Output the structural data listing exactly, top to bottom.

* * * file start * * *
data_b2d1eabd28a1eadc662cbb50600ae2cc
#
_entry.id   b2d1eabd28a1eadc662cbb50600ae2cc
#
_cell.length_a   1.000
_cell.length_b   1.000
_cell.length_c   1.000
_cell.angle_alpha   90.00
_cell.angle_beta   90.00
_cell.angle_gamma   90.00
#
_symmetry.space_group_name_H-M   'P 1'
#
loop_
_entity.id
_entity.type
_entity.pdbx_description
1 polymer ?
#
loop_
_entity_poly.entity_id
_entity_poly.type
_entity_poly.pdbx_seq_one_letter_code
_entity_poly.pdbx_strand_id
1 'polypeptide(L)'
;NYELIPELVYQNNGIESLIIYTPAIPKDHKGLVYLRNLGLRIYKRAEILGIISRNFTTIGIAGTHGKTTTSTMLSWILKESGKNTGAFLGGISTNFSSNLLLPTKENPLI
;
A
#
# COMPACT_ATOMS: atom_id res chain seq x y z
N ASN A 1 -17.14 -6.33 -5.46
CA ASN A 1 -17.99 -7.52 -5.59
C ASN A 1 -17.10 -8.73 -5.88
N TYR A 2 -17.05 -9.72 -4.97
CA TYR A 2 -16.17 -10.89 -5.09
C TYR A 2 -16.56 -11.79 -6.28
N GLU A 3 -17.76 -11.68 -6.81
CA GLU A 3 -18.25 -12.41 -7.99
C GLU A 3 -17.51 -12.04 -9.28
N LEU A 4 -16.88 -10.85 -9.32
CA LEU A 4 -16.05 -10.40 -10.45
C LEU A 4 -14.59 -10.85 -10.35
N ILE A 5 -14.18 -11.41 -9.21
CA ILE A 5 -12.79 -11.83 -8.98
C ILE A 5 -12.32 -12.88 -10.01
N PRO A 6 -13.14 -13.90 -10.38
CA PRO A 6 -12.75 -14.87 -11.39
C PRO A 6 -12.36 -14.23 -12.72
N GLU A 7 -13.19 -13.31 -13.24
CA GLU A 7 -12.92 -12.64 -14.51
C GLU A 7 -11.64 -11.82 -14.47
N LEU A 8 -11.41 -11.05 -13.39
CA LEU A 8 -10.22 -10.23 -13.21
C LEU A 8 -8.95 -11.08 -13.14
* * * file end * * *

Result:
data_b2d1eabd28a1eadc662cbb50600ae2cc
#
_entry.id   b2d1eabd28a1eadc662cbb50600ae2cc
#
_cell.length_a   1.000
_cell.length_b   1.000
_cell.length_c   1.000
_cell.angle_alpha   90.00
_cell.angle_beta   90.00
_cell.angle_gamma   90.00
#
_symmetry.space_group_name_H-M   'P 1'
#
loop_
_entity.id
_entity.type
_entity.pdbx_description
1 polymer ?
#
loop_
_entity_poly.entity_id
_entity_poly.type
_entity_poly.pdbx_seq_one_letter_code
_entity_poly.pdbx_strand_id
1 'polypeptide(L)'
;NYELIPELVYQNNGIESLIIYTPAIPKDHKGLVYLRNLGLRIYKRAEILGIISRNFTTIGIAGTHGKTTTSTMLSWILKESGKNTGAFLGGISTNFSSNLLLPTKENPLI
;
A
#
# COMPACT_ATOMS: atom_id res chain seq x y z
N ASN A 1 -17.14 -6.33 -5.46
CA ASN A 1 -17.99 -7.52 -5.59
C ASN A 1 -17.10 -8.73 -5.88
N TYR A 2 -17.05 -9.72 -4.97
CA TYR A 2 -16.17 -10.89 -5.09
C TYR A 2 -16.56 -11.79 -6.28
N GLU A 3 -17.76 -11.68 -6.81
CA GLU A 3 -18.25 -12.41 -7.99
C GLU A 3 -17.51 -12.04 -9.28
N LEU A 4 -16.88 -10.85 -9.32
CA LEU A 4 -16.05 -10.40 -10.45
C LEU A 4 -14.59 -10.85 -10.35
N ILE A 5 -14.18 -11.41 -9.21
CA ILE A 5 -12.79 -11.83 -8.98
C ILE A 5 -12.32 -12.88 -10.01
N PRO A 6 -13.14 -13.90 -10.38
CA PRO A 6 -12.75 -14.87 -11.39
C PRO A 6 -12.36 -14.23 -12.72
N GLU A 7 -13.19 -13.31 -13.24
CA GLU A 7 -12.92 -12.64 -14.51
C GLU A 7 -11.64 -11.82 -14.47
N LEU A 8 -11.41 -11.05 -13.39
CA LEU A 8 -10.22 -10.23 -13.21
C LEU A 8 -8.95 -11.08 -13.14